In Chapter 21 of his 1930 memoir, Vagabond Dreams Come True, Rudy Vallée reveals how he came to use his signature megaphone while performing and how he felt about “copycat” orchestras that sprung up when Vallée’s Connecticut Yankees hit it big.
WHILE WE WERE in Hollywood making our picture we found it impossible to broadcast back to the East. In the first place it was necessary that we be prepared to work on the picture at any hour, day or night, and secondly the line charges for broadcasting across the continent runs into thousands of dollars and the reception in the East at best is never good when transmitted over three thousand miles; but radio fans become very devoted and attached to their radio favorites and many of ours seemed to resent our disappearance from the air even after I had told them we would be away for no longer than eight weeks.
These letters from our very devoted fans who upbraided us for going off the air made me very happy. But the letters I received from those who were confined to sick rooms and who found our music a comfort in their illness, and especially some notes I received from a little blind colony just outside of New York, these made me feel slightly conscience-stricken.
However, something almost laughable had happened in the broadcasting of dance music just before we left for the Coast which made me feel more at ease when I received these letters. It is a well-known fact in theatrical circles that our vaudeville appearances were sensational. Nearly everyone knew, too, that it was our radio broadcasts which had brought this popularity and it is a truism that whenever any product, person or group of persons achieve success in a particular way or through a particular method, that those who likewise desire to achieve success are quick to adopt the same methods and ideas.
Our sudden rise was the cue for other small and comparatively unknown broadcasting orchestra leaders who had been broadcasting for years, possily even before we had gone on the air, to drop their own style and to study our presentation over the air in hopes of discovering just what that something was which had won over our radio audiences. In fact, several of these leaders were frank enough to write or visit me and ask me to show them just how we broadcast and thereby aid them in achieving success. They were honest enough to admit that they too hoped that their adoption of our style would result in as a great a popularity for them.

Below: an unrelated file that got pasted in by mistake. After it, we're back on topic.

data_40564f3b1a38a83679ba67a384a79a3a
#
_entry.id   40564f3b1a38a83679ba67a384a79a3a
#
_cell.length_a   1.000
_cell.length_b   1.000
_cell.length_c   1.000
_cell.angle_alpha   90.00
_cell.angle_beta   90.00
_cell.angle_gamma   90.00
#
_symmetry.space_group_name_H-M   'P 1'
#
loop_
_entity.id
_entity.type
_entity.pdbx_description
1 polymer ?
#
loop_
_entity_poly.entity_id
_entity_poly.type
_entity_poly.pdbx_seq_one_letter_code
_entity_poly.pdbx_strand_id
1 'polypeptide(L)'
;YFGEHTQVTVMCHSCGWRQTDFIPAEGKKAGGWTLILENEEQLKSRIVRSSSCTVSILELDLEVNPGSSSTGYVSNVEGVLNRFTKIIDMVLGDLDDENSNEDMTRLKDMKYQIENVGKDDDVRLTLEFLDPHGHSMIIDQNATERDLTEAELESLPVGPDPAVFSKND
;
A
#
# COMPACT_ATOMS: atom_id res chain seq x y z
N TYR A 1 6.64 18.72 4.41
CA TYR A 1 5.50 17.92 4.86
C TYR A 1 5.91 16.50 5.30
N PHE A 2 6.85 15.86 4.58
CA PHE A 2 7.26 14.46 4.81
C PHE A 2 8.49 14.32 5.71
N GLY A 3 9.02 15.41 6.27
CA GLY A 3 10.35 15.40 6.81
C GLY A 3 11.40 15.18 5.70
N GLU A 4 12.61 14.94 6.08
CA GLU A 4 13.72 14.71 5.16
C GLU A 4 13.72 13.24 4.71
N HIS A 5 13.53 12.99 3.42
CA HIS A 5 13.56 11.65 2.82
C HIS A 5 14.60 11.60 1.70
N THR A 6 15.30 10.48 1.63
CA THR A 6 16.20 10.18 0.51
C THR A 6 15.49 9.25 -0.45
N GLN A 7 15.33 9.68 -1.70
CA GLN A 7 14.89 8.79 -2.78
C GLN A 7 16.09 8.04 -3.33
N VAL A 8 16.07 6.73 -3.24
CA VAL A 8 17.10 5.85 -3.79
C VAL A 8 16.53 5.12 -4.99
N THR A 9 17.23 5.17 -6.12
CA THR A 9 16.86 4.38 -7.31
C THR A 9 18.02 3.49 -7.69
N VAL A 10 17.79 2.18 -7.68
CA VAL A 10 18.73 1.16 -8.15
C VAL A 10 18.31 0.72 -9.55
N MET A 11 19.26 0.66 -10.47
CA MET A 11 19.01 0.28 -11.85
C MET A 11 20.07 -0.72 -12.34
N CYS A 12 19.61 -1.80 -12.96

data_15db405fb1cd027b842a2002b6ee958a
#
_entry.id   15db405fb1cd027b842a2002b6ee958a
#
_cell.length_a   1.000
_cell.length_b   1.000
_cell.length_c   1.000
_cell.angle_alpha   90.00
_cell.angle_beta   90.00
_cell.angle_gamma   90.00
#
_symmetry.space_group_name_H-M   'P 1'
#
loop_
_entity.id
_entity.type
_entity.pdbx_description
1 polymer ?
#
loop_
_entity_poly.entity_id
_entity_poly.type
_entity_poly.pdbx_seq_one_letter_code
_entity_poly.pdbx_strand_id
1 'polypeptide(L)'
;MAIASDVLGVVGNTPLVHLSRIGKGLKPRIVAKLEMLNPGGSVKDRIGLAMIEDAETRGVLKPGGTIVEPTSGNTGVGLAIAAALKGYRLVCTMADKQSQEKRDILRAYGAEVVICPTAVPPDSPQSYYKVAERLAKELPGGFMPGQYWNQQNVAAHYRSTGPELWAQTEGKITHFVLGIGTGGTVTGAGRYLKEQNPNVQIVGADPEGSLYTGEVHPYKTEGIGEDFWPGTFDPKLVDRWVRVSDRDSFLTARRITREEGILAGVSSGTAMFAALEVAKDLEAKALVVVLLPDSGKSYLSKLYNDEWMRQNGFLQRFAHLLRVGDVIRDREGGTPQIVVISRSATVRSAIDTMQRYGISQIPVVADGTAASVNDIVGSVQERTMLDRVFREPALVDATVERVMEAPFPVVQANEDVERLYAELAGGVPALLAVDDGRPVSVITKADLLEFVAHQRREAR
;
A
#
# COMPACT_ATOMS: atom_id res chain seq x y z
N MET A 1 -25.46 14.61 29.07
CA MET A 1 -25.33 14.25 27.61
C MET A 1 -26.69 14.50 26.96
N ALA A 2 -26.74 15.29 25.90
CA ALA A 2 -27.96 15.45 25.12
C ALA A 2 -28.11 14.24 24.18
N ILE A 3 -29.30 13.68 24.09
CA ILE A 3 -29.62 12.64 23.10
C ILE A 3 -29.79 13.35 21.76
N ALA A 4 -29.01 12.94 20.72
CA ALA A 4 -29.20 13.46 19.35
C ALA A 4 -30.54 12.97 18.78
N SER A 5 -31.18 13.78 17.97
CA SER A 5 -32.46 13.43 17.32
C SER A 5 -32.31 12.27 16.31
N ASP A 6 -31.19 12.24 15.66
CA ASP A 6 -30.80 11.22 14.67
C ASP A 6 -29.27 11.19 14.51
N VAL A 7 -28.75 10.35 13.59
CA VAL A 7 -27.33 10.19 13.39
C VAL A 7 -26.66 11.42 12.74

By July and August just preceding our trip to the Coast, this adoption of our particular style had become a fact according ot the thousands of letters which reached me from listener-in, in which they all asked me if I was going to do something about it. Some showed me copies of letters, very denunciatory in tone, which they had sent to the radio stations asking them why they permitted such an obvious imitation.
But realizing that imitation is the sincerest form of flattery and reliazing there was room enough for all of us, I said nothing, and in fact was pleased as the vogue we had apparently created. Then as these unhappy letters from those who missed us reached me, I felt consoled in the thought that in a way those orchestras back East that had admittedly attempted to present a program over the air in the simple style that had brought us such a wonderful reward, these orchestras helped make our absence less keenly felt.